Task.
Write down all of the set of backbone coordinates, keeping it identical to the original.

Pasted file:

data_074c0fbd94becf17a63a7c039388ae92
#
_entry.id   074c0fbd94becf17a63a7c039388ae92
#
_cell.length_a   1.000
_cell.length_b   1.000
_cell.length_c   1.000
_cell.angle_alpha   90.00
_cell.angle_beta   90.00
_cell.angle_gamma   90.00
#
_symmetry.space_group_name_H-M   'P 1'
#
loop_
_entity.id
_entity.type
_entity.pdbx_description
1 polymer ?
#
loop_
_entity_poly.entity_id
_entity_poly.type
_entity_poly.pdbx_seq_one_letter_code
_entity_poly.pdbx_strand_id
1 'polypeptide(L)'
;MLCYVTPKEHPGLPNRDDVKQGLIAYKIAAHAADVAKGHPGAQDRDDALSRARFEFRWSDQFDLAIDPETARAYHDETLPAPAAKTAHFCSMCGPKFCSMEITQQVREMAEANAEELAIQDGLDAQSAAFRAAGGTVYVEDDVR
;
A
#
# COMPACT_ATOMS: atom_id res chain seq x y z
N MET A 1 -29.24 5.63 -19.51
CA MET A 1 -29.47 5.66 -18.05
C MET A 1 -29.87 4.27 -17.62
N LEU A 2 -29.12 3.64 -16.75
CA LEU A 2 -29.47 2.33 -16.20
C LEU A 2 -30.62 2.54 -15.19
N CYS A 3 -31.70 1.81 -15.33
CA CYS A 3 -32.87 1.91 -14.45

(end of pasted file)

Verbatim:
data_074c0fbd94becf17a63a7c039388ae92
#
_entry.id   074c0fbd94becf17a63a7c039388ae92
#
_cell.length_a   1.000
_cell.length_b   1.000
_cell.length_c   1.000
_cell.angle_alpha   90.00
_cell.angle_beta   90.00
_cell.angle_gamma   90.00
#
_symmetry.space_group_name_H-M   'P 1'
#
loop_
_entity.id
_entity.type
_entity.pdbx_description
1 polymer ?
#
loop_
_entity_poly.entity_id
_entity_poly.type
_entity_poly.pdbx_seq_one_letter_code
_entity_poly.pdbx_strand_id
1 'polypeptide(L)'
;MLCYVTPKEHPGLPNRDDVKQGLIAYKIAAHAADVAKGHPGAQDRDDALSRARFEFRWSDQFDLAIDPETARAYHDETLPAPAAKTAHFCSMCGPKFCSMEITQQVREMAEANAEELAIQDGLDAQSAAFRAAGGTVYVEDDVR
;
A
#
# COMPACT_ATOMS: atom_id res chain seq x y z
N MET A 1 -29.24 5.63 -19.51
CA MET A 1 -29.47 5.66 -18.05
C MET A 1 -29.87 4.27 -17.62
N LEU A 2 -29.12 3.64 -16.75
CA LEU A 2 -29.47 2.33 -16.20
C LEU A 2 -30.62 2.54 -15.19
N CYS A 3 -31.70 1.81 -15.33
CA CYS A 3 -32.87 1.91 -14.45